Ever tried to come up with an excuse to NOT go to a holiday party?
Let’s be honest, many of these parties are terrible for any number of reasons including but not limited to bad music, gross food, cheap booze, gaudy decorations, unoriginal ugly sweaters, etc.
However, worst of all is some of the weird scenarios we get ourselves into.
1. Getting there too early
Ever been the first to arrive to a party? I have and it’s Awkward with a capital “A.” The host looks at you like you’ve grown three extra heads when they see you at their doorstep at 6:55 p.m. when the party starts at 7 p.m. Being the type who always plans for a traffic jam, I’ve found myself on more than one occasion trying to mingle with a corner fern while waiting for others to arrive.
2. When is too early to start drinking?
Being a social drinker means I usually wait until surrounded by others, and not needing to drive home, to let loose and drink too much. BUT at a holiday party, especially the work type, am I going to get judged for cracking that bottle of champagne when I walk through the door? Hopefully not, but if we’re being real with each other…someone has to do it. P.S. Please drink responsibly.
3. Fingerfoods or full plate?
I realize many parties have a mix of snacks and “real” foods but what am I to choose? Do I wait to see what the rest of the people around me are doing or do I use the pizza versus chip debate as a social tool because chances are I’ve never met most of the people there. Also, why is no one ever prepared with enough tables/chairs when having a party at their home. Please, for the sake of me not looking like a child who needs a bib, provide more seating options, folks.
4. Overstaying welcome?
I sometimes don’t want to feel rude but at the same time want my bed. Most parties never have a set end time, more like it’s over when everyone leaves but is there an appropriate time for me to skedaddle on home or should I be one of the last ones to leave? I feel like there should be a handbook.
5. Host gift
I pride myself on being like Leslie Knope when it comes to gift-giving but honestly why are host gifts a thing? It’s just an extra thing I’ve got to lug around because everyone should know I’m already buying them a normal holiday gift but now I need to bring a candle or a bottle of wine to say thanks? Can’t I just offer to help prepare or disassemble the party? I feel like that’s the purest gift of them all.
6. Please don’t break out the karaoke. Please.
I understand a host doesn’t want their event to fall flat, but can we please stick to a white elephant exchange or an Apples to Apples tournament and not let your cousin Susie try to sing a Whitney Houston song? It’s painful and I don’t want to be the person to break this poor girl’s heart. Please refrain from going on Pinterest for stuff as well or everyone will end up going home with mason jars they don’t need.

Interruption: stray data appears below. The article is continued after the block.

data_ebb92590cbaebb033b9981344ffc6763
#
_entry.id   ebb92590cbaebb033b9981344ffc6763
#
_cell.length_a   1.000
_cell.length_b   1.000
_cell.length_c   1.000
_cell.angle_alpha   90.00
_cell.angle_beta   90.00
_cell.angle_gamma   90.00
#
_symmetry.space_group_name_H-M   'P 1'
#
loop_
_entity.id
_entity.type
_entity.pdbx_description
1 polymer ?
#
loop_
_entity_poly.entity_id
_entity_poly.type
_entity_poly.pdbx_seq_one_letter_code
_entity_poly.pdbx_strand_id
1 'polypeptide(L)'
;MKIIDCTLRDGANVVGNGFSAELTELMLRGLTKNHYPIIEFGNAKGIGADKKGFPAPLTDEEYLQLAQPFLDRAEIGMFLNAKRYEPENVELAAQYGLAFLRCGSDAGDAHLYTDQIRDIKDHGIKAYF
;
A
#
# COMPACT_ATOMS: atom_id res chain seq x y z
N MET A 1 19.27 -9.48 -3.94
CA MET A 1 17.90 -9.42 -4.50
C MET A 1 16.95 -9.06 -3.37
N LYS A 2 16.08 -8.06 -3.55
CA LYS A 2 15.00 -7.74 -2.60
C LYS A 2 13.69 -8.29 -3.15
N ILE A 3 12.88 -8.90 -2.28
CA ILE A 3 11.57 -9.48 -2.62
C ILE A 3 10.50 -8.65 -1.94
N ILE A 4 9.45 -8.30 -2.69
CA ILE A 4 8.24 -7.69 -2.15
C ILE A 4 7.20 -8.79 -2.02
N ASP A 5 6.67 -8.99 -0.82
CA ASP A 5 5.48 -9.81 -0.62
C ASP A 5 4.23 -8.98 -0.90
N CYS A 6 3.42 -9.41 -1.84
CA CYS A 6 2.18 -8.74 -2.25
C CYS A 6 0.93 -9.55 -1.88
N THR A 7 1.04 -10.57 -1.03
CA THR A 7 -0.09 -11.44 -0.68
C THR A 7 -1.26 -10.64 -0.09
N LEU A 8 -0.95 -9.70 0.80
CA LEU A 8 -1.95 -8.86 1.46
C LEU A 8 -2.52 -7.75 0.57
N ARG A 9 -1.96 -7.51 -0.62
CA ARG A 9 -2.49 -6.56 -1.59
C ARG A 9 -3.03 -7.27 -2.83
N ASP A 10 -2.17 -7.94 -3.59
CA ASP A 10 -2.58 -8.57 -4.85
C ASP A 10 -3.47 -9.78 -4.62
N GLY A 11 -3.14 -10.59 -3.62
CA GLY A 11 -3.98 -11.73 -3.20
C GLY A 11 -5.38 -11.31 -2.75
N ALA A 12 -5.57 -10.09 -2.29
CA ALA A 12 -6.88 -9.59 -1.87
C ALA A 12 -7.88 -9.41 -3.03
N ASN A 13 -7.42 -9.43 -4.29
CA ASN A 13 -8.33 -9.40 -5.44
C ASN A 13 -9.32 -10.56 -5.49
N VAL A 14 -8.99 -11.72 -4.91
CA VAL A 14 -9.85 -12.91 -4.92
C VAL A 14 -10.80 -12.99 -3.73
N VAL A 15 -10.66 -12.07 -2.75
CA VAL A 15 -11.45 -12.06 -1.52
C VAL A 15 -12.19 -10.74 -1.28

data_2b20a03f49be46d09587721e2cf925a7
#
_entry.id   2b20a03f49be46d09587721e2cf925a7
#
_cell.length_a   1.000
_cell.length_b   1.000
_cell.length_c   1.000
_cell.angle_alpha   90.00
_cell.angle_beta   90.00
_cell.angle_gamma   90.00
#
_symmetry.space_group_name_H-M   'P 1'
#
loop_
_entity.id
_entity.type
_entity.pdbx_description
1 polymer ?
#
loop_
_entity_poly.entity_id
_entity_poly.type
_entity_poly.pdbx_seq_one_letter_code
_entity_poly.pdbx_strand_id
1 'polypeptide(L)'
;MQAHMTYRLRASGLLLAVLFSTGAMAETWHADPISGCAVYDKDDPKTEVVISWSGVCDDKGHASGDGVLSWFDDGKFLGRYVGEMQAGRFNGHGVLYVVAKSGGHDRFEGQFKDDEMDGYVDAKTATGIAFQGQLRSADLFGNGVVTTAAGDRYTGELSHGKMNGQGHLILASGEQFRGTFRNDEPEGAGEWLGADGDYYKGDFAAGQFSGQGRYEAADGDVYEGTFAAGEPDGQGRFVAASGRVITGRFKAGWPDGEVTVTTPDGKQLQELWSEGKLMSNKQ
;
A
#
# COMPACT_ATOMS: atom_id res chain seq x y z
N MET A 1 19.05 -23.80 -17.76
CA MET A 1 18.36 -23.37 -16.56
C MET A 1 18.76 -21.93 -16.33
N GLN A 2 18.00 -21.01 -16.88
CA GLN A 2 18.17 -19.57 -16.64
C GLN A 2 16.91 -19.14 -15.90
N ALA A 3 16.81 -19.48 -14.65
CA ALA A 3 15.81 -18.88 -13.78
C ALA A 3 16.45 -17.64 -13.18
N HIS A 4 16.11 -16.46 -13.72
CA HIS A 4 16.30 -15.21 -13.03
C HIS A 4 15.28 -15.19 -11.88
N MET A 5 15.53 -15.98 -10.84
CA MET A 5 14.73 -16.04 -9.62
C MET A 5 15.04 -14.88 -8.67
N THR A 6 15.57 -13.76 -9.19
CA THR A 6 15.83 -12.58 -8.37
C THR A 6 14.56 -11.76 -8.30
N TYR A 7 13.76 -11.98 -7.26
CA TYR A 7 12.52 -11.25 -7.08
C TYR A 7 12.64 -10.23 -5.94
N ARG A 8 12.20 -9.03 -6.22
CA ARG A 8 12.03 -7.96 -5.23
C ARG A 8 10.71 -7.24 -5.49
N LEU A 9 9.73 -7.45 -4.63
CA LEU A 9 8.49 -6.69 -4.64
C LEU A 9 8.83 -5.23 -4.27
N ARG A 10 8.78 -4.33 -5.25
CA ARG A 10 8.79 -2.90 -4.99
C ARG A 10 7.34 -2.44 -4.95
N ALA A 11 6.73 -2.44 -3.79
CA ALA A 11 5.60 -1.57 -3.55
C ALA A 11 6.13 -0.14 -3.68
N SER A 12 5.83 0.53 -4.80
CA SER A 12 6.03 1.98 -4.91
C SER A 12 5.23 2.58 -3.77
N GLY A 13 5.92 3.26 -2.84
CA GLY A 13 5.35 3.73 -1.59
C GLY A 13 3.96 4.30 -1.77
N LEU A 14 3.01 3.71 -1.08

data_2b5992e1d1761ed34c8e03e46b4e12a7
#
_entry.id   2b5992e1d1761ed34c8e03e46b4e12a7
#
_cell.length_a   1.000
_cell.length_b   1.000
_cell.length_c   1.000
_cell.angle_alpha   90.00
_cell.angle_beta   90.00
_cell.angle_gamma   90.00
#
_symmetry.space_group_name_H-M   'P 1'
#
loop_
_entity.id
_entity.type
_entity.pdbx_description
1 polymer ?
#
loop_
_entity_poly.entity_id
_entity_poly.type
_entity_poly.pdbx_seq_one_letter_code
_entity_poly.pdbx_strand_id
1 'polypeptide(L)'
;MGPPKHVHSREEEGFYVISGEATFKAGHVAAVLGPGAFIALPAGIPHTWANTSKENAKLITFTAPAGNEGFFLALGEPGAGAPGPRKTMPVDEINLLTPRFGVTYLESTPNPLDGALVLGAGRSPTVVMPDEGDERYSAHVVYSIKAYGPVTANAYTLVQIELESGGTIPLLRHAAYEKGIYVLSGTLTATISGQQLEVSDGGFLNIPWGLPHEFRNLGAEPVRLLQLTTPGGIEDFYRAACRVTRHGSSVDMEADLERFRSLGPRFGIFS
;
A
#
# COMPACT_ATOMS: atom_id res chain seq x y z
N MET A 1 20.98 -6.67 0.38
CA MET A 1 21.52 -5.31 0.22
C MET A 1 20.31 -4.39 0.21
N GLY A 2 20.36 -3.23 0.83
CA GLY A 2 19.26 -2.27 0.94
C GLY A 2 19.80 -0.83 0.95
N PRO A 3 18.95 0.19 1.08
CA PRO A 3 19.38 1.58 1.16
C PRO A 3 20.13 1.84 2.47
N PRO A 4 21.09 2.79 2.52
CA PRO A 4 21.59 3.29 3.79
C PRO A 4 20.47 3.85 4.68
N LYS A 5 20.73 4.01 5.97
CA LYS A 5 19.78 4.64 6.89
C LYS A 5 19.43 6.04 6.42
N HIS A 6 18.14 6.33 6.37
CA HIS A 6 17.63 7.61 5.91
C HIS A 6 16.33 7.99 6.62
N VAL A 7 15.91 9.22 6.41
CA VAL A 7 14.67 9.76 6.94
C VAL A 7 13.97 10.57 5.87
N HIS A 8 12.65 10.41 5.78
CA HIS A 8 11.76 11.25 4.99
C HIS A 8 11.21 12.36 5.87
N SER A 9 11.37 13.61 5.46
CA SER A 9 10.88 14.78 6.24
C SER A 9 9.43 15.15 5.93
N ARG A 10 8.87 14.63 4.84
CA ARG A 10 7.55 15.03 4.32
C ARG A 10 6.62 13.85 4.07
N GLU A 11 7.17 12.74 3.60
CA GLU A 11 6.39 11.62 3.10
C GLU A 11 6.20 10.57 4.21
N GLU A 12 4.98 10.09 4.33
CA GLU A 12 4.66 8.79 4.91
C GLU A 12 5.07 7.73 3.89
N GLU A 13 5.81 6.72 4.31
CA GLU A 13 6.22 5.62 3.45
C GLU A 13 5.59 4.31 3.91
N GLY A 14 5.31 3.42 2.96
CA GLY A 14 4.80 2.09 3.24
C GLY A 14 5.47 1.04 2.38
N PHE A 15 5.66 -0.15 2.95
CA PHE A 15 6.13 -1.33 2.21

7. Mistletoe can burn in hell
No one needs peer pressure from a tradition to kiss another. Also, does everyone realize mistletoe is a parasite? You’re basically smooching under the plant form of a tapeworm. Mic drop.
8. Solid answers please
If I ask what I can bring to the party, please don’t say “yourself” and move the conversation along. I’m trying to help you Brenda so just be honest and say you want me to bring plates, or cookies or even a honey roasted ham. Honesty will get us all so far in this world.
I’m not opposed to other party-goers dancing but myself? I’ve got no rhythm and somehow always end up finding myself in the room where people are recreating “Saturday Night Fever” while I have the pleasure of explaining I’m worse than Elaine in Seinfeld.
It could be the Midwest in me talking but I’m pretty sure no host or fellow party-goer needs to hear me say “sorry” more than necessary. Walking through a doorway that someone is standing three feet away from? Sorry. Getting knocked into by Deborah with her appletini? Sorry. Realizing I didn’t eat nearly enough and need to take some food home to make sure the host knows I liked the cuisine? Sorry.
Good luck to all of us who are attending a holiday party this year!
A few words about me
There are quite a few mottos I like to sling around including but not limited to, “Life is short, eat the cupcake,” “What would Wednesday do?” and perhaps most importantly, “What’s so great about normal?” I don’t approve of people who put others down because society has taught us they are “less” and I choose to use my words to share truth, do no harm, and combat ignorance.